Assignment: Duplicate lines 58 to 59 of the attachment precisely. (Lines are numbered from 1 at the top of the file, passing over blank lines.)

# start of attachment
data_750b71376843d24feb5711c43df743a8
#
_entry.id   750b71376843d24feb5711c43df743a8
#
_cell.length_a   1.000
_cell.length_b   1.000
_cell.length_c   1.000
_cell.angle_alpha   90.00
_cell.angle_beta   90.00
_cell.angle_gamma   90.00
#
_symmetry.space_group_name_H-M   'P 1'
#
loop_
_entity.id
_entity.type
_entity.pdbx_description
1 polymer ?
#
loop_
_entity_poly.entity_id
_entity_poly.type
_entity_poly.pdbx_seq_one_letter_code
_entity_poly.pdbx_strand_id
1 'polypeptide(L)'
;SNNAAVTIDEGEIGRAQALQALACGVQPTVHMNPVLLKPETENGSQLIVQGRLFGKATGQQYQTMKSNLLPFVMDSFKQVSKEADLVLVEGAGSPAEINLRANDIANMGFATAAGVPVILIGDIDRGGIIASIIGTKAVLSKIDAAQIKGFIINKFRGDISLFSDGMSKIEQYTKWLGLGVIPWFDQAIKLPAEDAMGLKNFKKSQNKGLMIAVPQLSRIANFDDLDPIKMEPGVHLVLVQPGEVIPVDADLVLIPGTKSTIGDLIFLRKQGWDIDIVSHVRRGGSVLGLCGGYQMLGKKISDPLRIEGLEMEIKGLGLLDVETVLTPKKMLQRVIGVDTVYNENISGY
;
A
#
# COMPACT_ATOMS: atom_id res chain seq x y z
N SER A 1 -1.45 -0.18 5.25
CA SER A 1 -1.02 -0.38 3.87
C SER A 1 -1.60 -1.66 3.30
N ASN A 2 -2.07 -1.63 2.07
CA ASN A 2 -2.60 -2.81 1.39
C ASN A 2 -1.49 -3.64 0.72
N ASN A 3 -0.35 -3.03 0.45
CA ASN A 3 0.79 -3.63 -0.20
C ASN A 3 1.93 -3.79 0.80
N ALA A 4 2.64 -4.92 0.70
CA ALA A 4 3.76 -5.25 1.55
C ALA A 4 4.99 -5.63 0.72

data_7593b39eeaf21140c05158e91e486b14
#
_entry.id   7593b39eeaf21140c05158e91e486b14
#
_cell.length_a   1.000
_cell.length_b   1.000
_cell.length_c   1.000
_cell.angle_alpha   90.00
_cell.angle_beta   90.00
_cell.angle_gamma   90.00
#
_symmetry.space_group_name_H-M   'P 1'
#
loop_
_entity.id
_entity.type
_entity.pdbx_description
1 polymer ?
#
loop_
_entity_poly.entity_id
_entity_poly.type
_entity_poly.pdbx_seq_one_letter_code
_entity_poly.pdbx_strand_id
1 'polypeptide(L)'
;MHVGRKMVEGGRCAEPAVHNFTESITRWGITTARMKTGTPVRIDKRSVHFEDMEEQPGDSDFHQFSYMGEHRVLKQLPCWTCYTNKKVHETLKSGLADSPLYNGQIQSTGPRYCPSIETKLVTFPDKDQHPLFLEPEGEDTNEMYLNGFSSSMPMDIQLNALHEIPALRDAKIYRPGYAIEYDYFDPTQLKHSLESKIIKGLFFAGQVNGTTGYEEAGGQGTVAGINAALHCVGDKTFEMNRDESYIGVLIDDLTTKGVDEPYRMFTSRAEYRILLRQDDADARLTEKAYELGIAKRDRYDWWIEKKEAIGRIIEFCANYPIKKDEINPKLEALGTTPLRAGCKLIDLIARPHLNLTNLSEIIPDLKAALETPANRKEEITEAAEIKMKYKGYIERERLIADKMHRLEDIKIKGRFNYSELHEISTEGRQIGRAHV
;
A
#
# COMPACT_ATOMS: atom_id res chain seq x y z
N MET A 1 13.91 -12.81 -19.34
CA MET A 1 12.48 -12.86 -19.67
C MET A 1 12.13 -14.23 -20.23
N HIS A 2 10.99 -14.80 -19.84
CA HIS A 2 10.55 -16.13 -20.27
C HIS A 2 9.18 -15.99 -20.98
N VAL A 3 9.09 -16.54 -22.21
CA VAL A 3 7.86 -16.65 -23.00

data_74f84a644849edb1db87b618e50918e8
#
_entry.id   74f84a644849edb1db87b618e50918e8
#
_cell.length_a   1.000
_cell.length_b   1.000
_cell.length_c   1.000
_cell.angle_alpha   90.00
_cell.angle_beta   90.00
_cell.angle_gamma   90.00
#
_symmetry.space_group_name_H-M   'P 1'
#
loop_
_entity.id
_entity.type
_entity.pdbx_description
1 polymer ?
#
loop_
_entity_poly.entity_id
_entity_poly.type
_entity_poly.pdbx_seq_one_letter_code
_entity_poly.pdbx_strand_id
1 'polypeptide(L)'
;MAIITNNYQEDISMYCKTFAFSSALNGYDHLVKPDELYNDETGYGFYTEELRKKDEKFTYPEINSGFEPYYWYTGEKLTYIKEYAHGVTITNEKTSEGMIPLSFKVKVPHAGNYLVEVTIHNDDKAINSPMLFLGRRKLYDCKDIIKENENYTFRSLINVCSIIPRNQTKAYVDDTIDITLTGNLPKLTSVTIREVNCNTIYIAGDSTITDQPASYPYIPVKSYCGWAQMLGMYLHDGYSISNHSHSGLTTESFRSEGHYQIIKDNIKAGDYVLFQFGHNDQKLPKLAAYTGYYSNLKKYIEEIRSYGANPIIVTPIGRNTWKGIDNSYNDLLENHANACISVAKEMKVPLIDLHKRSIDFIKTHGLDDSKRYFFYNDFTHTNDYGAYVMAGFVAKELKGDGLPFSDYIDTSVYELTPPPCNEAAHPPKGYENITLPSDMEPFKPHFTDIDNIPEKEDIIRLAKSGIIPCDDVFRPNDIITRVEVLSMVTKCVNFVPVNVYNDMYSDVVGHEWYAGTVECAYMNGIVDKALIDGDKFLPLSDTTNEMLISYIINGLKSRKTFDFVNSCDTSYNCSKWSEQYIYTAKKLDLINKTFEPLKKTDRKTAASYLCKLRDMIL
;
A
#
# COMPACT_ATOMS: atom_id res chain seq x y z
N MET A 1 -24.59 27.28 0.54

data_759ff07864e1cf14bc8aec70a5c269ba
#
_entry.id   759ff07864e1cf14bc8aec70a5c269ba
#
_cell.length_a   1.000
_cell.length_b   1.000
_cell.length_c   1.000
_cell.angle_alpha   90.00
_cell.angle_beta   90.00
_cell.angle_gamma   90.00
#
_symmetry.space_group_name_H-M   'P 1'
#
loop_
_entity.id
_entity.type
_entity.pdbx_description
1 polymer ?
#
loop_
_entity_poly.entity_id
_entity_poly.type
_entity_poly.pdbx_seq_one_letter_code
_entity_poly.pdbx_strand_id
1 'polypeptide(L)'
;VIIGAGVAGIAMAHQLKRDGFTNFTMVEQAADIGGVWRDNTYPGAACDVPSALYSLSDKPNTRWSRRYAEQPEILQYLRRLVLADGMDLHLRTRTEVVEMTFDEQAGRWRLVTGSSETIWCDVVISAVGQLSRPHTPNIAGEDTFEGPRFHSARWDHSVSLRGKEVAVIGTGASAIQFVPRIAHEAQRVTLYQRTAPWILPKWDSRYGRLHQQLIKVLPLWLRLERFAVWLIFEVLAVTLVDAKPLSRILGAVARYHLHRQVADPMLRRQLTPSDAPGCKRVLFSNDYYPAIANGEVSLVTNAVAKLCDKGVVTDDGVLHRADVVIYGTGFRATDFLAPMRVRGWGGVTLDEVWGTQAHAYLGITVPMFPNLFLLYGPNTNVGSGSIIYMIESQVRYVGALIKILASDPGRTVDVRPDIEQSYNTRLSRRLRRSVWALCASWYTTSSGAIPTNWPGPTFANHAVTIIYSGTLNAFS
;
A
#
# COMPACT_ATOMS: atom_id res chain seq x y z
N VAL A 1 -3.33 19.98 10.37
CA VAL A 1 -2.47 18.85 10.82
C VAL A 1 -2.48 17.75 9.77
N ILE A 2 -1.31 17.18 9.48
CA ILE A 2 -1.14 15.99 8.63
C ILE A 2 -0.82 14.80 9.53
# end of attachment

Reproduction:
_entity.type
_entity.pdbx_description